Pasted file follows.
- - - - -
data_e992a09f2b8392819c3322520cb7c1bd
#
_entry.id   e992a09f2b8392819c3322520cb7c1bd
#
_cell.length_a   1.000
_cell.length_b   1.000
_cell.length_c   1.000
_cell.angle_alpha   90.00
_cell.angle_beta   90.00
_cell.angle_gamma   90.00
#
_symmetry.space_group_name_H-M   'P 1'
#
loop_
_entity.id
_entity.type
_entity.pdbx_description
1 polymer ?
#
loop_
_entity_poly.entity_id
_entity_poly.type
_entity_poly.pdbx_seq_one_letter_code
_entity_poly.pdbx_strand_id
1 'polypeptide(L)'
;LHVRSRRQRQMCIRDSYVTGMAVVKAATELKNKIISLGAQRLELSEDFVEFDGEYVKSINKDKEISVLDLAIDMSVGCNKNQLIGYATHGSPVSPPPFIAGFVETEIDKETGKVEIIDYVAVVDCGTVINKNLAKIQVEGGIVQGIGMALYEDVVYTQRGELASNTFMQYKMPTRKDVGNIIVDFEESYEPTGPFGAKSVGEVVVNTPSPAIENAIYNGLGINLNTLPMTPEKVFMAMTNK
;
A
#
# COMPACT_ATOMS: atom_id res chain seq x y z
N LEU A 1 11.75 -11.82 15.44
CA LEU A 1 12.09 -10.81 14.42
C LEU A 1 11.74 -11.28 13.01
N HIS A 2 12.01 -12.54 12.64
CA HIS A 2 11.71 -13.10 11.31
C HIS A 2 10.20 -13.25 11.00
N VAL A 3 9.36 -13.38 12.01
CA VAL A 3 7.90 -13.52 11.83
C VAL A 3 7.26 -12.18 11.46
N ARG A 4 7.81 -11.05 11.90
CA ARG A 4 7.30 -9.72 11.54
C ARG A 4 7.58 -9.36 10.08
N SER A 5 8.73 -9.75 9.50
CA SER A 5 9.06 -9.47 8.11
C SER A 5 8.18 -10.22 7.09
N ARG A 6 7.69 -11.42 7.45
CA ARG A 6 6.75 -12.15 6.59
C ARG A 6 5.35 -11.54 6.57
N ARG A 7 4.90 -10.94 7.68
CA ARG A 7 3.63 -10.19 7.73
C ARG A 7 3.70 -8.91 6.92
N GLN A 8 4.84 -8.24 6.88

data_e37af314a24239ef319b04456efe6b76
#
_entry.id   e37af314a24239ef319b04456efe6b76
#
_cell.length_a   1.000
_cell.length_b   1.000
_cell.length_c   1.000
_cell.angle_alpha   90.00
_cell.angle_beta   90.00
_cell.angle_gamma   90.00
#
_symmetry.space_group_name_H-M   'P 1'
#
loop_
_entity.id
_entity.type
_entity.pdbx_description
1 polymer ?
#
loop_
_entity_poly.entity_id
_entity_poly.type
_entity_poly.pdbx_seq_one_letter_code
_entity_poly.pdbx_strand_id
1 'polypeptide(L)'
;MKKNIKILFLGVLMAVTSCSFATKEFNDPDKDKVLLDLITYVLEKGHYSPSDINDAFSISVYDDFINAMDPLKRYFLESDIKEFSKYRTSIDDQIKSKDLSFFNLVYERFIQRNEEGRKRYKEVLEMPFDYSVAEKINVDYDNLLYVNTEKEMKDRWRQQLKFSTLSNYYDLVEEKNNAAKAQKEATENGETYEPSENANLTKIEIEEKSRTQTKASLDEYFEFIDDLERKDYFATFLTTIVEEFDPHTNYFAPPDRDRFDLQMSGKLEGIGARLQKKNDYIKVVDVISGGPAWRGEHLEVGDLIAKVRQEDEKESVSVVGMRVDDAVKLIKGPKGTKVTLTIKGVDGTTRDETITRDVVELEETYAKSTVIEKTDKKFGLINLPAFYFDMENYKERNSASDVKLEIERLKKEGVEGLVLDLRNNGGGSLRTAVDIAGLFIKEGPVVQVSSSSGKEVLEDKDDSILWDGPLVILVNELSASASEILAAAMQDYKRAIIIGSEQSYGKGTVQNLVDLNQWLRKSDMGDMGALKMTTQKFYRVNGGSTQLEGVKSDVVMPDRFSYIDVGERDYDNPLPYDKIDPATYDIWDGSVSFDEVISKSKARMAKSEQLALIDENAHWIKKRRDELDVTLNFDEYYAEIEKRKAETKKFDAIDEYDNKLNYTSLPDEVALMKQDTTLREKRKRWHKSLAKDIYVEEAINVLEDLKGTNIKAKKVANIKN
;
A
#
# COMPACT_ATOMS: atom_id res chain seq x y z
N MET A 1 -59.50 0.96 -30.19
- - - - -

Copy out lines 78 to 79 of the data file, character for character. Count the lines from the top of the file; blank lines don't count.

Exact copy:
;MKKNIKILFLGVLMAVTSCSFATKEFNDPDKDKVLLDLITYVLEKGHYSPSDINDAFSISVYDDFINAMDPLKRYFLESDIKEFSKYRTSIDDQIKSKDLSFFNLVYERFIQRNEEGRKRYKEVLEMPFDYSVAEKINVDYDNLLYVNTEKEMKDRWRQQLKFSTLSNYYDLVEEKNNAAKAQKEATENGETYEPSENANLTKIEIEEKSRTQTKASLDEYFEFIDDLERKDYFATFLTTIVEEFDPHTNYFAPPDRDRFDLQMSGKLEGIGARLQKKNDYIKVVDVISGGPAWRGEHLEVGDLIAKVRQEDEKESVSVVGMRVDDAVKLIKGPKGTKVTLTIKGVDGTTRDETITRDVVELEETYAKSTVIEKTDKKFGLINLPAFYFDMENYKERNSASDVKLEIERLKKEGVEGLVLDLRNNGGGSLRTAVDIAGLFIKEGPVVQVSSSSGKEVLEDKDDSILWDGPLVILVNELSASASEILAAAMQDYKRAIIIGSEQSYGKGTVQNLVDLNQWLRKSDMGDMGALKMTTQKFYRVNGGSTQLEGVKSDVVMPDRFSYIDVGERDYDNPLPYDKIDPATYDIWDGSVSFDEVISKSKARMAKSEQLALIDENAHWIKKRRDELDVTLNFDEYYAEIEKRKAETKKFDAIDEYDNKLNYTSLPDEVALMKQDTTLREKRKRWHKSLAKDIYVEEAINVLEDLKGTNIKAKKVANIKN
;